Tuesday, June 16, 2020

General Mattis Has Betrayed the Marines and America

Here i will let Gorka say what i think about Mattis and say nothing else about his statements..

His career saw active service in the last years of Vietnam as the US involvement wound down.
This was as a newly minted young officer and we do not know the details. Then They were at
peace until he was forty and the first Gulf war happened. That lasted 4 days.

The only reason i tell this is that there was only one good place to earn gung ho nicknames
during his career and that was mostly in training. Otherwise he was highly regarded even for
a reading list.

His political judgement was certainly never tested and i see no evidence of him getting it right..

General Mattis Has Betrayed the Marines and America

Yes, Mattis is wrong. But more than that, he is a moral coward.

By Sebastian Gorka

June 6, 2020

I’m not a Marine, but I know the Marines. With 12-and-a-half years teaching the U.S. military under my belt, I can sincerely say, hand on heart, that the two-and-a-half years I spent at the “Crossroads of the Corps,” teaching at the Marine Corps University in Quantico, were the most meaningful and fulfilling of all. What I learned there leads me to the ineluctable conclusion: Jim Mattis is no Marine.

“Mad Dog” may have worn the uniform of a leatherneck for more years than most, but he has betrayed the values of the Corps by his recent statements about the sitting commander-in-chief. He is no longer one of “the Few, the Proud,” having accused President Trump of somehow violating “the Constitutional rights of . . . fellow citizens” by walking to St. John’s Episcopal Church the day after “peaceful” protestors tried to burn the church to the ground. It’s the same church that every incoming president of the United States has stopped to pray in and show his respects on the morning of his inauguration.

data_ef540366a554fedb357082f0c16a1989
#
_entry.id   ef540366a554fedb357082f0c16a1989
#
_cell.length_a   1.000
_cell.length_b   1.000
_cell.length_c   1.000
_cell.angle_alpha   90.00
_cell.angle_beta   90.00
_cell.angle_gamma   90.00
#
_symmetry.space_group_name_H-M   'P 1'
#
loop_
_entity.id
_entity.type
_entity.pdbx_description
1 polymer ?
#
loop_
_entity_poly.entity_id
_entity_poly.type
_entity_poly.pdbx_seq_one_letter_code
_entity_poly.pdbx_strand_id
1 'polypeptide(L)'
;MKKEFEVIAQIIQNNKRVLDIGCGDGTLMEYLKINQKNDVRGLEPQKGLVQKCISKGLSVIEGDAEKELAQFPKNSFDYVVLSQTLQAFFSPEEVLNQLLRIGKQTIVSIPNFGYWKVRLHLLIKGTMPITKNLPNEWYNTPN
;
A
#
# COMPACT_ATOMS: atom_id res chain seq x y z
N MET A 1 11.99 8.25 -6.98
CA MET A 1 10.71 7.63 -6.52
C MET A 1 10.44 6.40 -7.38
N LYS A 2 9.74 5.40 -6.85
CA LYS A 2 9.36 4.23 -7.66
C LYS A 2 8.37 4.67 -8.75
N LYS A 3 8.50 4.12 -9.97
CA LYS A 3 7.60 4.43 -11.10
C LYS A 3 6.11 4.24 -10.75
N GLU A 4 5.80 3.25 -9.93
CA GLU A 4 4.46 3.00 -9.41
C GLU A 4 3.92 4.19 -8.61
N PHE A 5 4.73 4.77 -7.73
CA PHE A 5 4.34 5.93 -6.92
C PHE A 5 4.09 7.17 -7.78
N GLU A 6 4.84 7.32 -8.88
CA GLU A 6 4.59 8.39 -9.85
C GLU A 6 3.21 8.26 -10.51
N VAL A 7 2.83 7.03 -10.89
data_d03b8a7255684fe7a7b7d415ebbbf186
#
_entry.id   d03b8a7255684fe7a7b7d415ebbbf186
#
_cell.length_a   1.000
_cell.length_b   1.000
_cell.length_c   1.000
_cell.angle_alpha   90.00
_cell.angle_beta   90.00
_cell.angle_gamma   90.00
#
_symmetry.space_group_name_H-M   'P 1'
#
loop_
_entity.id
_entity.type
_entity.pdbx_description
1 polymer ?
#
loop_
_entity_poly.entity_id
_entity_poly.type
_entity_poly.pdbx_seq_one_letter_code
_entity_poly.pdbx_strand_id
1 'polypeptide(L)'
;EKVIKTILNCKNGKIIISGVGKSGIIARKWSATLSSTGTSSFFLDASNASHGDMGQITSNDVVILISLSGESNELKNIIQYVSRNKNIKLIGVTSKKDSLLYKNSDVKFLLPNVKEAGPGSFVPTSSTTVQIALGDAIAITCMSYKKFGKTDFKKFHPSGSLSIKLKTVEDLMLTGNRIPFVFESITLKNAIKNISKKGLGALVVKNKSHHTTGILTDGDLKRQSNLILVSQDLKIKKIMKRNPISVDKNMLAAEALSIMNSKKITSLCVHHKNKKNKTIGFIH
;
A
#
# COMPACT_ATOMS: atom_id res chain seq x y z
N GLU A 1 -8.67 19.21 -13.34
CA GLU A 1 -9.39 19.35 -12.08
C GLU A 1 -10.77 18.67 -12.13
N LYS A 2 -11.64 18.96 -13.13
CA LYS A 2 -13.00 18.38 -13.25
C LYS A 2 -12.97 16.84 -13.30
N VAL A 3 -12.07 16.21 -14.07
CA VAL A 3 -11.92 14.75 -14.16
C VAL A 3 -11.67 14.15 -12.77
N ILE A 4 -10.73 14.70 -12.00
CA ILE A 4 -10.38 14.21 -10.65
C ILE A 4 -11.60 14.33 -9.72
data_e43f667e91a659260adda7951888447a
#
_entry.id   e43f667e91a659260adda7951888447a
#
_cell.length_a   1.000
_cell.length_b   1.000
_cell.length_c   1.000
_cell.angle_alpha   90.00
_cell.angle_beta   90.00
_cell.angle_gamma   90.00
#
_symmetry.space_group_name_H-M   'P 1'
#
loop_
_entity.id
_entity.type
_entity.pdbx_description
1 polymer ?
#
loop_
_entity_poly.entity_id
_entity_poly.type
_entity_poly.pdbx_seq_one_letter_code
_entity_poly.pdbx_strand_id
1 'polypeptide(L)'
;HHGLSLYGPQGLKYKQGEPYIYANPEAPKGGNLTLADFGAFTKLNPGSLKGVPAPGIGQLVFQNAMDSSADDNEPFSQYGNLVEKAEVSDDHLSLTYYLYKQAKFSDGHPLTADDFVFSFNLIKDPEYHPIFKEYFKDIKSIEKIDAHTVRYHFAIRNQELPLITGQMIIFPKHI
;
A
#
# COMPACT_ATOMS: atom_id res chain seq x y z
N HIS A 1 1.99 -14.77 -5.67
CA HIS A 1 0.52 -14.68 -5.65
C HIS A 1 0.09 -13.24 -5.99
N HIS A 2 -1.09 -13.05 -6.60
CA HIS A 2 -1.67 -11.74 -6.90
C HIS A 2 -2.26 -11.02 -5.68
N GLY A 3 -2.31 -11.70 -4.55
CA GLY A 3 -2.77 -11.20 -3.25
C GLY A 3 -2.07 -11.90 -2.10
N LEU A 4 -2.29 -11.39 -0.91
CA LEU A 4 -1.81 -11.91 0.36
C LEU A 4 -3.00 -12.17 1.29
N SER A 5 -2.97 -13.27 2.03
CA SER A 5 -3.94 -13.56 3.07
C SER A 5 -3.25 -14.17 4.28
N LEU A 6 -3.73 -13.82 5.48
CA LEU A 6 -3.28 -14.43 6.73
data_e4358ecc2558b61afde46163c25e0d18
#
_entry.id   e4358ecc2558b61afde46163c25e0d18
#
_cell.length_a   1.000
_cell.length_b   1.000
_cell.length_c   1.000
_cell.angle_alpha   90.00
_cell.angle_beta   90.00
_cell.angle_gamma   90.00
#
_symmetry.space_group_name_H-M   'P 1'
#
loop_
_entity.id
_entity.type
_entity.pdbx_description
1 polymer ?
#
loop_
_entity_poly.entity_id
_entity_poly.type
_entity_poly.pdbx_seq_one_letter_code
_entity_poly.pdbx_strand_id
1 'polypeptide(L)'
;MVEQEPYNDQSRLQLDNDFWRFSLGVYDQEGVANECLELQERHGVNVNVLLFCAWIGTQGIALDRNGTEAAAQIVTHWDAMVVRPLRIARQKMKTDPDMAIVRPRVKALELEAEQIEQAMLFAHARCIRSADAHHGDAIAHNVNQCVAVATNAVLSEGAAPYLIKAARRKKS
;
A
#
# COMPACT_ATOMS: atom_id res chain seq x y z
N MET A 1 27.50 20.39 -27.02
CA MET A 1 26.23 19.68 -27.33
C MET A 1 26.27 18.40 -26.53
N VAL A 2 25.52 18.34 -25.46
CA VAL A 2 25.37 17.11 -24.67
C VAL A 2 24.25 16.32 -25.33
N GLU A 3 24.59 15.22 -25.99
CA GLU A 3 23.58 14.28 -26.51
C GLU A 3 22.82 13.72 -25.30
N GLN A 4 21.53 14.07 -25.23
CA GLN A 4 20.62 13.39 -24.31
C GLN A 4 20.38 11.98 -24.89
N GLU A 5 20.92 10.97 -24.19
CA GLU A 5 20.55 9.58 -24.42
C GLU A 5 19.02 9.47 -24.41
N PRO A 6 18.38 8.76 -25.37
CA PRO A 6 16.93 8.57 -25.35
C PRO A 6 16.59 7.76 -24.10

Do I have a right to criticize a man like Mattis? A man allegedly called “Mad Dog” and “Chaos” by his peers? No, I never served in the U.S. military. My only military experience is a few years in the British Army reserves. Once I came to America, however, I twice took the oath of service to my new nation. Once when I joined the Defense Department as a civilian, and then again in 2017 when I joined the White House as a strategist to President Trump.

And even if none of that were true, I would still feel a duty publicly to censure Mattis for a personal reason: because of what I learned from the Marines I have worked for and with over the years. Their love of America and their respect for the truth demand that we react to such reprehensible behavior from a retired general officer who knows better.

Mattis gave his holier-than-thou “statement” to the rabidly anti-Trump platform The Atlantic, which in and of itself is more than strange given that he was a sworn officer of the Trump Administration—a member of his cabinet—as President Trump’s secretary of defense. Did he not know who he was going to work for when he agreed to be his secretary of defense? And why did the condemnation of his former superior, the commander-in-chief appear now, exactly at a time which is so advantageous for the political forces that wish to see the president weakened just months before the election?

Here I could devote paragraphs to my experience of the general and flag officer corps during my time in the Department of Defense and White House. I might tell you how the Clinton, Obama, and even Bush Jr. years fostered an environment of political generals and admirals driven more by groupthink and Beltway conformity than a duty to professional standards of conduct and the truth. But Mattis’s sin is far more egregious than just being a politically motivated “yes man.” He has betrayed the ethos of the Corps.

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